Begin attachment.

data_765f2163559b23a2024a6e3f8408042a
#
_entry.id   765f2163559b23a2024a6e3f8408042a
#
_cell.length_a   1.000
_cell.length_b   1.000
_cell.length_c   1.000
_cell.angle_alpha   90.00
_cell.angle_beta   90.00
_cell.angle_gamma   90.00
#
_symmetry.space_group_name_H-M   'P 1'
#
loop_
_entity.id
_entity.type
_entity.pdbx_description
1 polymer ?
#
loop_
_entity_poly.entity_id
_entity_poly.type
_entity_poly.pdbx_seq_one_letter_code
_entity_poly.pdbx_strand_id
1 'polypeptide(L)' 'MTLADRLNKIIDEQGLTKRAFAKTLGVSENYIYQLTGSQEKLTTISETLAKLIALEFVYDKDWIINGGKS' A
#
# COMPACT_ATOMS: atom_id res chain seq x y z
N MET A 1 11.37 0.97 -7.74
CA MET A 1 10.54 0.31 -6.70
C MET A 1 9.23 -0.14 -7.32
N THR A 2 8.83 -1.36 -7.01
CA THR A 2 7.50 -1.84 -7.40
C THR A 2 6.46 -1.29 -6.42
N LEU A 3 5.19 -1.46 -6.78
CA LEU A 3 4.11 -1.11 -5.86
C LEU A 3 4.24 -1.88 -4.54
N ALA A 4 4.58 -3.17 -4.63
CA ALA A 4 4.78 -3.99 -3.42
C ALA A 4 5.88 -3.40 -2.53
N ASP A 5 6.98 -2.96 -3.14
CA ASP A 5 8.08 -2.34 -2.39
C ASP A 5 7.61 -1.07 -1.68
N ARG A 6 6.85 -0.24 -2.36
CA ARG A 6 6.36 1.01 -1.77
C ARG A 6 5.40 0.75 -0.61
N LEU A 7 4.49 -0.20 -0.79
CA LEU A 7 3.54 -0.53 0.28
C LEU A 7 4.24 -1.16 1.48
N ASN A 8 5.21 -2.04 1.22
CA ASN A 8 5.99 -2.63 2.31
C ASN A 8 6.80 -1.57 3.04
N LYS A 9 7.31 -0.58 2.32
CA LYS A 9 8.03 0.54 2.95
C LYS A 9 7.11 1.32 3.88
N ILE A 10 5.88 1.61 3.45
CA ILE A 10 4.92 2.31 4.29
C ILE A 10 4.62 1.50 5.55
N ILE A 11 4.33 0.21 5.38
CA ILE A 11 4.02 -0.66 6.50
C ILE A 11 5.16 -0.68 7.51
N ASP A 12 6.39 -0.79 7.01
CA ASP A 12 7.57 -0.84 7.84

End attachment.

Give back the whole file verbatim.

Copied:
data_765f2163559b23a2024a6e3f8408042a
#
_entry.id   765f2163559b23a2024a6e3f8408042a
#
_cell.length_a   1.000
_cell.length_b   1.000
_cell.length_c   1.000
_cell.angle_alpha   90.00
_cell.angle_beta   90.00
_cell.angle_gamma   90.00
#
_symmetry.space_group_name_H-M   'P 1'
#
loop_
_entity.id
_entity.type
_entity.pdbx_description
1 polymer ?
#
loop_
_entity_poly.entity_id
_entity_poly.type
_entity_poly.pdbx_seq_one_letter_code
_entity_poly.pdbx_strand_id
1 'polypeptide(L)' 'MTLADRLNKIIDEQGLTKRAFAKTLGVSENYIYQLTGSQEKLTTISETLAKLIALEFVYDKDWIINGGKS' A
#
# COMPACT_ATOMS: atom_id res chain seq x y z
N MET A 1 11.37 0.97 -7.74
CA MET A 1 10.54 0.31 -6.70
C MET A 1 9.23 -0.14 -7.32
N THR A 2 8.83 -1.36 -7.01
CA THR A 2 7.50 -1.84 -7.40
C THR A 2 6.46 -1.29 -6.42
N LEU A 3 5.19 -1.46 -6.78
CA LEU A 3 4.11 -1.11 -5.86
C LEU A 3 4.24 -1.88 -4.54
N ALA A 4 4.58 -3.17 -4.63
CA ALA A 4 4.78 -3.99 -3.42
C ALA A 4 5.88 -3.40 -2.53
N ASP A 5 6.98 -2.96 -3.14
CA ASP A 5 8.08 -2.34 -2.39
C ASP A 5 7.61 -1.07 -1.68
N ARG A 6 6.85 -0.24 -2.36
CA ARG A 6 6.36 1.01 -1.77
C ARG A 6 5.40 0.75 -0.61
N LEU A 7 4.49 -0.20 -0.79
CA LEU A 7 3.54 -0.53 0.28
C LEU A 7 4.24 -1.16 1.48
N ASN A 8 5.21 -2.04 1.22
CA ASN A 8 5.99 -2.63 2.31
C ASN A 8 6.80 -1.57 3.04
N LYS A 9 7.31 -0.58 2.32
CA LYS A 9 8.03 0.54 2.95
C LYS A 9 7.11 1.32 3.88
N ILE A 10 5.88 1.61 3.45
CA ILE A 10 4.92 2.31 4.29
C ILE A 10 4.62 1.50 5.55
N ILE A 11 4.33 0.21 5.38
CA ILE A 11 4.02 -0.66 6.50
C ILE A 11 5.16 -0.68 7.51
N ASP A 12 6.39 -0.79 7.01
CA ASP A 12 7.57 -0.84 7.84